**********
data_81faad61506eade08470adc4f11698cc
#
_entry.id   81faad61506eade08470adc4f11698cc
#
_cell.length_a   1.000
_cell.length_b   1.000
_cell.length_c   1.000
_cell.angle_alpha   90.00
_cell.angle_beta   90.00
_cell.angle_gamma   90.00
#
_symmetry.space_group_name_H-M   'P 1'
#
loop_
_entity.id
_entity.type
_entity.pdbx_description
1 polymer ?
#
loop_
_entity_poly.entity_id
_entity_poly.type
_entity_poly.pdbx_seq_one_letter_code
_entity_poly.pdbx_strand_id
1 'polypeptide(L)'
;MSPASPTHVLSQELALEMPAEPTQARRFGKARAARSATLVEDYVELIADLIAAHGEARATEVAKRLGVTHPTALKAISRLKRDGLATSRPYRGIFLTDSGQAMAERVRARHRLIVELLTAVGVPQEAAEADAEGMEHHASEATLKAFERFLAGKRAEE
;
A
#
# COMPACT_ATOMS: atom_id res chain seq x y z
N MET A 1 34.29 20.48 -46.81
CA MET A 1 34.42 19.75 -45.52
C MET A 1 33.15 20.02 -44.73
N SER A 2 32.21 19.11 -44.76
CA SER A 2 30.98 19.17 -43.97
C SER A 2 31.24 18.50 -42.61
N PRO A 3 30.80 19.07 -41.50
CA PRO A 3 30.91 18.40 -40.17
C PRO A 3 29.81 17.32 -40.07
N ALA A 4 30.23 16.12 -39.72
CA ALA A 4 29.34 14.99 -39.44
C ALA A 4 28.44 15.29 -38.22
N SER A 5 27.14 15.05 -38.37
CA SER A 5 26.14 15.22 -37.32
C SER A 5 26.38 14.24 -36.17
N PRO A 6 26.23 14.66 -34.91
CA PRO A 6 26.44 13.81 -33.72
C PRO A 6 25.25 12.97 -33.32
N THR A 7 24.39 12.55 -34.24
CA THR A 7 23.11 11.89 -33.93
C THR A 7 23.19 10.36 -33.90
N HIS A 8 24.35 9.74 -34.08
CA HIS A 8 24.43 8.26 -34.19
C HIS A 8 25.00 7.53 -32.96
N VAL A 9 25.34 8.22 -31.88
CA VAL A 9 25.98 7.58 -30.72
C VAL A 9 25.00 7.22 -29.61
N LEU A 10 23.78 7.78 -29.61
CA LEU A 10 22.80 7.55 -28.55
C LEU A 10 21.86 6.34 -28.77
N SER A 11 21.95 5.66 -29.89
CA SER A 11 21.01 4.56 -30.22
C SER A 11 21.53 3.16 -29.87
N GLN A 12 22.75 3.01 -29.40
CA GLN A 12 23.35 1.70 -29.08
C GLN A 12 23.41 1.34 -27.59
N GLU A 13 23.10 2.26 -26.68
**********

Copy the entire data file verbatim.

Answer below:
data_81faad61506eade08470adc4f11698cc
#
_entry.id   81faad61506eade08470adc4f11698cc
#
_cell.length_a   1.000
_cell.length_b   1.000
_cell.length_c   1.000
_cell.angle_alpha   90.00
_cell.angle_beta   90.00
_cell.angle_gamma   90.00
#
_symmetry.space_group_name_H-M   'P 1'
#
loop_
_entity.id
_entity.type
_entity.pdbx_description
1 polymer ?
#
loop_
_entity_poly.entity_id
_entity_poly.type
_entity_poly.pdbx_seq_one_letter_code
_entity_poly.pdbx_strand_id
1 'polypeptide(L)'
;MSPASPTHVLSQELALEMPAEPTQARRFGKARAARSATLVEDYVELIADLIAAHGEARATEVAKRLGVTHPTALKAISRLKRDGLATSRPYRGIFLTDSGQAMAERVRARHRLIVELLTAVGVPQEAAEADAEGMEHHASEATLKAFERFLAGKRAEE
;
A
#
# COMPACT_ATOMS: atom_id res chain seq x y z
N MET A 1 34.29 20.48 -46.81
CA MET A 1 34.42 19.75 -45.52
C MET A 1 33.15 20.02 -44.73
N SER A 2 32.21 19.11 -44.76
CA SER A 2 30.98 19.17 -43.97
C SER A 2 31.24 18.50 -42.61
N PRO A 3 30.80 19.07 -41.50
CA PRO A 3 30.91 18.40 -40.17
C PRO A 3 29.81 17.32 -40.07
N ALA A 4 30.23 16.12 -39.72
CA ALA A 4 29.34 14.99 -39.44
C ALA A 4 28.44 15.29 -38.22
N SER A 5 27.14 15.05 -38.37
CA SER A 5 26.14 15.22 -37.32
C SER A 5 26.38 14.24 -36.17
N PRO A 6 26.23 14.66 -34.91
CA PRO A 6 26.44 13.81 -33.72
C PRO A 6 25.25 12.97 -33.32
N THR A 7 24.39 12.55 -34.24
CA THR A 7 23.11 11.89 -33.93
C THR A 7 23.19 10.36 -33.90
N HIS A 8 24.35 9.74 -34.08
CA HIS A 8 24.43 8.26 -34.19
C HIS A 8 25.00 7.53 -32.96
N VAL A 9 25.34 8.22 -31.88
CA VAL A 9 25.98 7.58 -30.72
C VAL A 9 25.00 7.22 -29.61
N LEU A 10 23.78 7.78 -29.61
CA LEU A 10 22.80 7.55 -28.55
C LEU A 10 21.86 6.34 -28.77
N SER A 11 21.95 5.66 -29.89
CA SER A 11 21.01 4.56 -30.22
C SER A 11 21.53 3.16 -29.87
N GLN A 12 22.75 3.01 -29.40
CA GLN A 12 23.35 1.70 -29.08
C GLN A 12 23.41 1.34 -27.59
N GLU A 13 23.10 2.26 -26.68